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Spider Silk…Several Usages Including Reformation of Heart Tissues | ASHARQ AL-AWSAT English Archive 2005 -2017
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A spider weaves its web on tree during the early morning in the
eastern Indian state of Odisha. (Reuters)

Berlin, London- Spider threads usually means that someone has not cleaned his house for a long time. Yet, experts at the University of Bayreuth, Germany have another perspective on this subject, and considered the spider silk a very interesting material which serves in several fields.

According to the DPA, Dr. Thomas Scheibel and in cooperation with the Erlangen University Hospital highlighted the role that can be played by the spider silk in restructuring the heart tissue of people who suffered from a heart attack. The big focus was on the proteins that give this silk its structure and strength.

Prof. Dr. Felix Engel from the Erlangen University proved that the silk of Indian spider significantly serves as a structuring material for heart tissues. Until now, producing the protein in sufficient quantities and at a consistent quality had been impossible. However, scientists have successfully produced a recombinant silk protein from garden spiders in the required larger quantities and of a consistent quality, according to Scheibel.

For his part, Wolfram-Hubertus Zimmermann, director of the Institute of Pharmacology, Heart Research Center Göttingen, said that continuous researches are being conducted in the field tissues engineering or composition and growth of tissues.

The German professor explained that the current research includes many materials, saying the results reached so far in collaboration between researchers from Erlangen and Bayreuth are “very early signs”.

“The innovation in these researches is the manufacture of silk outside the spider’s body,” revealed Zimmermann. He added that experiments on spider silk in this context should continue, but the results and evolvement of these discoveries are still unknown.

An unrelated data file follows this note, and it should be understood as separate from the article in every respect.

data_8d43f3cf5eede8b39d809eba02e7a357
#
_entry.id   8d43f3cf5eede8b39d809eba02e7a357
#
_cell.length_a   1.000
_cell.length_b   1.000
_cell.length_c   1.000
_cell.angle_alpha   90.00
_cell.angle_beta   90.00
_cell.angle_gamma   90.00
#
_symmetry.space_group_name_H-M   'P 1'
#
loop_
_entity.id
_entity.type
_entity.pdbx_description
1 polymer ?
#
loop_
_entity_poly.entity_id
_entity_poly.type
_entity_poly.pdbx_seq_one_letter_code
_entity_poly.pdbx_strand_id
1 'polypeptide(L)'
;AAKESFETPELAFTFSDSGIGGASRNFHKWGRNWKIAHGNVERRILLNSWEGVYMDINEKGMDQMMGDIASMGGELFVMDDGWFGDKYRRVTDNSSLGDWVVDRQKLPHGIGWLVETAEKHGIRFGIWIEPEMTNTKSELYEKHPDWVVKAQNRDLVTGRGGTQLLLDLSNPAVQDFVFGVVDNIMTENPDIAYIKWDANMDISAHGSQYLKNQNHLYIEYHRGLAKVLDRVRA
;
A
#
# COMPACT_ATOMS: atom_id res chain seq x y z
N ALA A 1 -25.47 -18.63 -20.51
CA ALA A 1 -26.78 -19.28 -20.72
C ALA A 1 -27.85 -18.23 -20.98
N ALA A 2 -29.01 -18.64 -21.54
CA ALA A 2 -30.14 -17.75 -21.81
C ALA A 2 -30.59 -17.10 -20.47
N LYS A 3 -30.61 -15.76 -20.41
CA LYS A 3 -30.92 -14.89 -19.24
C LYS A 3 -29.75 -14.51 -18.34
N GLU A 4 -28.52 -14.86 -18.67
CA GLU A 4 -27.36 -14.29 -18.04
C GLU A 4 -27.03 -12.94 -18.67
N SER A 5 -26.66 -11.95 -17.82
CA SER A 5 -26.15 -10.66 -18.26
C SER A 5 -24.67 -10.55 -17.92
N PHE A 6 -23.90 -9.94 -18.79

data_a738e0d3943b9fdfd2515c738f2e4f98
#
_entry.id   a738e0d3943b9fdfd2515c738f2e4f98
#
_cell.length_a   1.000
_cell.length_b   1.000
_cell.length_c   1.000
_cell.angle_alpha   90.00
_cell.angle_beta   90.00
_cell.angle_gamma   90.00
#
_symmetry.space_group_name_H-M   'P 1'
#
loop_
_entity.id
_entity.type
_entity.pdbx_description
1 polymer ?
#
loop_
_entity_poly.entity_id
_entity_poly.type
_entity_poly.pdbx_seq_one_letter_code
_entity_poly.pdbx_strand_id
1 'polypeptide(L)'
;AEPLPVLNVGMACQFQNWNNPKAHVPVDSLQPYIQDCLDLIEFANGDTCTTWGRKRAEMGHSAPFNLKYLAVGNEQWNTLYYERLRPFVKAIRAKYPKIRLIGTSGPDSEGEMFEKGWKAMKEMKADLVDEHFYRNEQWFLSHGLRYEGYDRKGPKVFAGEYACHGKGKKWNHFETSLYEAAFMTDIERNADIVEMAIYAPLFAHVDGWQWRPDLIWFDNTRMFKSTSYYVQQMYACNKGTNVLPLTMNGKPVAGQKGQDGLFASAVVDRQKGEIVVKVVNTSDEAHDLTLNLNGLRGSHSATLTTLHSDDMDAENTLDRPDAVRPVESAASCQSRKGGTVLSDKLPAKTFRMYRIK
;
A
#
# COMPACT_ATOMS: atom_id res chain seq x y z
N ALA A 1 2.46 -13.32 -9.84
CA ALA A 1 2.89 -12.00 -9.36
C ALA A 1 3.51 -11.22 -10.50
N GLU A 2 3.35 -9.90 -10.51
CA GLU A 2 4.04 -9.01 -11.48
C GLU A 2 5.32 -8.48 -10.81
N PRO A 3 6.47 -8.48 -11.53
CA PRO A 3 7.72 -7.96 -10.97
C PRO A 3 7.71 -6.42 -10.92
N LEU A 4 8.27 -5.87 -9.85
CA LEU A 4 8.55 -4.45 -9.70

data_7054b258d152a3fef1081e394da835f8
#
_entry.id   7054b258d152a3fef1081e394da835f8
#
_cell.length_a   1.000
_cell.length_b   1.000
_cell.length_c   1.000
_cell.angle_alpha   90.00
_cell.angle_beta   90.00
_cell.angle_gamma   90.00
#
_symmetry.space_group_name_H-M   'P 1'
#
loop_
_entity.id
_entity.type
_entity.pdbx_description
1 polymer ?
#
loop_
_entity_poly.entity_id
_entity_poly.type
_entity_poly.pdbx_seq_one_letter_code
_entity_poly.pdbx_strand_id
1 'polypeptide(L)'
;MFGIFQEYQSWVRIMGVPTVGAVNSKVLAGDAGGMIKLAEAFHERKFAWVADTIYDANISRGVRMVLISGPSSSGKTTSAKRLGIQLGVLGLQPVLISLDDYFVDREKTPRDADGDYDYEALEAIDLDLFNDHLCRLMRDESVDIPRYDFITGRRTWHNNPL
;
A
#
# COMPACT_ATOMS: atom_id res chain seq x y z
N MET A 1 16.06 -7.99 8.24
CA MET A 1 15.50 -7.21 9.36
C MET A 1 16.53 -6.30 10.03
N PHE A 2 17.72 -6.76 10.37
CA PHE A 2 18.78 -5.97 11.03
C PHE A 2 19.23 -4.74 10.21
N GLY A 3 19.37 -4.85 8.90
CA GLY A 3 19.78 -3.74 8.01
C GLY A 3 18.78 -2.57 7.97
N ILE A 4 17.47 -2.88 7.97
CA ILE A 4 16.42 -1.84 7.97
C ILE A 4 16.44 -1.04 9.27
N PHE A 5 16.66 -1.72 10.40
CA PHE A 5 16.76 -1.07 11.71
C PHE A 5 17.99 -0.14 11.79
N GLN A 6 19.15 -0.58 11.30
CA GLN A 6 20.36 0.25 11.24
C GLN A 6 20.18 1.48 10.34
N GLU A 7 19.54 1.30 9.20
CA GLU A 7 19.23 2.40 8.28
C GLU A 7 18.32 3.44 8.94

The spider silk is strongest and more solid than nylon, Kevlar fibers and all the other known fibrous materials.

The idea of ​​using silk as an effective substance emerged in the 1980s. However, renowned companies working in chemical industries failed to widen the production of spider silk. “At that time, everyone said this could not be applied,” said Scheibel.

He added that raising and milking large spiders is economically inefficient, especially that the quality of this silk deteriorates when these spiders are captives.

Scheibel explained that the good characteristics of the spider silk derive from the smallest proteins, so the production of these proteins in big quantities would be sufficient.

But not all the produced proteins have the same properties of the targeted protein. There is also a serious problem with spider silk proteins, as the latter need a simple external push to concentrate and become stronger.

According to Scheibel, this is essential for the yarning process in nature; these solid structures become a problem during the wrapping and cleaning of the silk.

In 2008, Scheibel founded the AMSilk Company with two of his assistants, and it took three years for the company to produce a drag-line silk protein from the garden spider in a 120,000 liter fermentation container.
During their journey, the researchers had to modify the spider’s protein slightly through what is known as the “protein engineering”, and to develop a special cleaning and yarning process.

In this way a white network that resembles to other fibrous materials was formed. But the big difference between these proteins and the industrial polymers is that the bioactive material is recyclable, as spiders devour their networks in the nature, explained Scheibel.